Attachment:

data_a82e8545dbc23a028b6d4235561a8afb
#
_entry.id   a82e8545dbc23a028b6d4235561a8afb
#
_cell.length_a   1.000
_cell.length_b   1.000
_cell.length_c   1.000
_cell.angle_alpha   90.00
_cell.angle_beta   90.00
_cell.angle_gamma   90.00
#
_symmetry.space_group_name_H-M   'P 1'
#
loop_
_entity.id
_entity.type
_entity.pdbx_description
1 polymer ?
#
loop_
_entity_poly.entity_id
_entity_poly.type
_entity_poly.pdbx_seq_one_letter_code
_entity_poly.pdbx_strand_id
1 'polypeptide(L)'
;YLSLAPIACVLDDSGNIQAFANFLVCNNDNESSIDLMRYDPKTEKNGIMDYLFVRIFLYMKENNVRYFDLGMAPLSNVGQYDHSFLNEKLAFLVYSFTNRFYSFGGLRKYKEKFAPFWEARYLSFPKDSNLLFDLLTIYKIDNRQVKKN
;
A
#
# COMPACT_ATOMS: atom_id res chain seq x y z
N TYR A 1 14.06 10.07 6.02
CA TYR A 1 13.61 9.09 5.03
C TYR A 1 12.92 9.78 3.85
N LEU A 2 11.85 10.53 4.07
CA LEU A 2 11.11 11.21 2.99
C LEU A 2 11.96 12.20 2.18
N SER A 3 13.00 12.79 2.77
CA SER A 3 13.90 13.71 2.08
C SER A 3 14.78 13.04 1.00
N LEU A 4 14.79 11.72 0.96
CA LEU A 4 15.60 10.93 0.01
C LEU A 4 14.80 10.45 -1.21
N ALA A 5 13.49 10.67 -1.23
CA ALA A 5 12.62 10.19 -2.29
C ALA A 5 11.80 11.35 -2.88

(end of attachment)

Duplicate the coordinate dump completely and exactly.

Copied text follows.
data_a82e8545dbc23a028b6d4235561a8afb
#
_entry.id   a82e8545dbc23a028b6d4235561a8afb
#
_cell.length_a   1.000
_cell.length_b   1.000
_cell.length_c   1.000
_cell.angle_alpha   90.00
_cell.angle_beta   90.00
_cell.angle_gamma   90.00
#
_symmetry.space_group_name_H-M   'P 1'
#
loop_
_entity.id
_entity.type
_entity.pdbx_description
1 polymer ?
#
loop_
_entity_poly.entity_id
_entity_poly.type
_entity_poly.pdbx_seq_one_letter_code
_entity_poly.pdbx_strand_id
1 'polypeptide(L)'
;YLSLAPIACVLDDSGNIQAFANFLVCNNDNESSIDLMRYDPKTEKNGIMDYLFVRIFLYMKENNVRYFDLGMAPLSNVGQYDHSFLNEKLAFLVYSFTNRFYSFGGLRKYKEKFAPFWEARYLSFPKDSNLLFDLLTIYKIDNRQVKKN
;
A
#
# COMPACT_ATOMS: atom_id res chain seq x y z
N TYR A 1 14.06 10.07 6.02
CA TYR A 1 13.61 9.09 5.03
C TYR A 1 12.92 9.78 3.85
N LEU A 2 11.85 10.53 4.07
CA LEU A 2 11.11 11.21 2.99
C LEU A 2 11.96 12.20 2.18
N SER A 3 13.00 12.79 2.77
CA SER A 3 13.90 13.71 2.08
C SER A 3 14.78 13.04 1.00
N LEU A 4 14.79 11.72 0.96
CA LEU A 4 15.60 10.93 0.01
C LEU A 4 14.80 10.45 -1.21
N ALA A 5 13.49 10.67 -1.23
CA ALA A 5 12.62 10.19 -2.29
C ALA A 5 11.80 11.35 -2.88